Cold Case Hammarskjöld
A documentary that plays like a first-rate thriller hinging on key issues of the Cold War and African decolonization.
Indian melodrama "Rangoon" somehow manages to be emotionally resonant despite being overstuffed. This is no small feat given how many different genres, tones, and characters this film juggles.
"Rangoon" is, among other things, a politically naive WWII drama, an infectious putting-on-a-show musical (complete with accomplished song and dance numbers), and a soapy menage-a-trois romance between an actress, a director, and a soldier. It is immodestly scaled and frequently implausible but manages to be far greater than the sum of its parts. "Rangoon" is also that rare Indian film I can recommend to anyone who isn't necessarily already interested in Bollywood or Hindi-language cinema—despite its myriad little flaws, it's a charming crowd pleaser.
Directed and co-written by Vishal Bhardwaj (Indian Shakespeare adaptations "Maqbool," "Omkara" and "Haider"), "Rangoon" is a movie that does not make significant political or narrative sense since it's essentially a big bowl of cinematic Neapolitan ice cream, except all three flavors are mixed together before-the-fact. Events kick off with a brief (and oversimplified) historical primer on the Indian National Army (INA) and its drive to take India back from the British by joining the Japanese in their fight against the Allies. The INA is not accorded much political importance by their Japanese allies, so they're forced to fight the Brits through counter-intelligence and espionage. But there are Indian soldiers, like Nawab Malik (Shahid Kapoor), fighting the Japanese as well. These guys are also essentially expendable, as we see when Nawab is immediately captured by Japanese soldiers after his fellow soldiers abandon him.
Meanwhile, a stunt-woman and movie star named Julia (Kangana Ranaut) has been tasked by her filmmaker paramour Rustom "Rusi" Billimoria (Saif Ali Khan) with entertaining British troops in Burma. Rusi has a stump for a right hand and an unhappy, financially independent wife. But he's not just a cad: Rusi is a British collaborator who makes deals whenever he knows he can't get away without them. This trait is one that Rusi will eventually be disabused of, making him the strongest character in "Rangoon." But in the beginning he's just an emotionally unavailable tycoon who treats his mistress Julia like a pawn, and accordingly fails to anticipate that somebody else—like Nawab, who serves as Julia's bodyguard during her tour of Burma—might win her over if he doesn't act fast.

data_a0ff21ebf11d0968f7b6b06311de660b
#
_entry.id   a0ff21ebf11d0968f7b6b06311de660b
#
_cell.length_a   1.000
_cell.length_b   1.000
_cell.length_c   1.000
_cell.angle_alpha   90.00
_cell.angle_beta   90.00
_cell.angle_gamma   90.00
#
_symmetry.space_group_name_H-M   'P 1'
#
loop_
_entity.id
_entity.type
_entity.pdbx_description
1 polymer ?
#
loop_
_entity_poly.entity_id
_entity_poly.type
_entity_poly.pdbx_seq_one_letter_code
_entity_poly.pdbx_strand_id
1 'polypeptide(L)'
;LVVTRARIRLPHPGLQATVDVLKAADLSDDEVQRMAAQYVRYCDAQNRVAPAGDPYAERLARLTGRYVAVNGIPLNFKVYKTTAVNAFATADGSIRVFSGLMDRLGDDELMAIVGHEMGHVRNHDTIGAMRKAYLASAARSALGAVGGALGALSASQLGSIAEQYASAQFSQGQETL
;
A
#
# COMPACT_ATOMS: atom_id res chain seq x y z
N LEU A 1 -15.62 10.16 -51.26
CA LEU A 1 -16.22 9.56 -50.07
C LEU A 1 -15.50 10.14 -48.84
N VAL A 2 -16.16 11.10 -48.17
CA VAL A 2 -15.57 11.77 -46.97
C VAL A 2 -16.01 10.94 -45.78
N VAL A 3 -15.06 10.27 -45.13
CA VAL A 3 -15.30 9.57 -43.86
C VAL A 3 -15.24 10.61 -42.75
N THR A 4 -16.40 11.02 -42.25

Nawab is probably the weakest of the film's three characters since his inner life is taken for granted. There's a portion of "Rangoon" where he takes center stage, though, and it plays out a bit like "The Bodyguard" meets "Rambo: First Blood Part II." Nawab and Julia bond after they're separated from the British army, and must fend for themselves for several days, searching for food and shelter in Japanese bunkers and bombed-out Burmese villages. This section of the film is a bit creaky, but it's ultimately effective because it establishes Nawab as a sympathetic man of action who cares about prisoners of war. It also features a genuinely sexy moment between Khan and Ranaut: Nawab takes his time examining her naked back for leeches, uncovering a scar just over her hips.
"Rangoon" loses a bit of its narrative simplicity once Nawab and Julia return to the British camp, and the film gravitates towards Rusi. This wouldn't be such a bad thing if Rusi wasn't, for most of the film's second half, such a generic jealous lover. He flies into a tizzy when he notices Nawab and Julia's furtive glances and not-so-secret rendezvous, though it takes some time before he decides to act on his feelings. The film uses Rusi, Julia and Nawab's love triangle to examine a divided country's conflicted feelings about being subjugated by foreign powers. Julia resents Rusi's insistence that she is his creation, while Rusi grows to dislike being told what to do by cartoonishly evil British General Harding (Richard McCabe). Nawab, a British POW forced to fight against his fellow countrymen, has his own baggage, but it's hard to get into that without giving away a key plot point.
The most remarkable thing about "Rangoon" isn't how seamless its plot mechanics are or how ideologically nuanced it is; it's the movie's determination to foreground its characters and get you to care what happens to them. This is a convincing love story featuring catchy songs and well-choreographed dance numbers, and it features a heroine who isn't just a cliched harpy one minute and ass-kicker the next. "Rangoon" may climax with showy war-movie pyrotechnics and a showdown that leaves more main characters dead than alive, but even that succeeds because Bhardwaj and his co-creators make sure you're invested in the film's ever-escalating stakes.
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From a childhood of pain, a lifetime of art.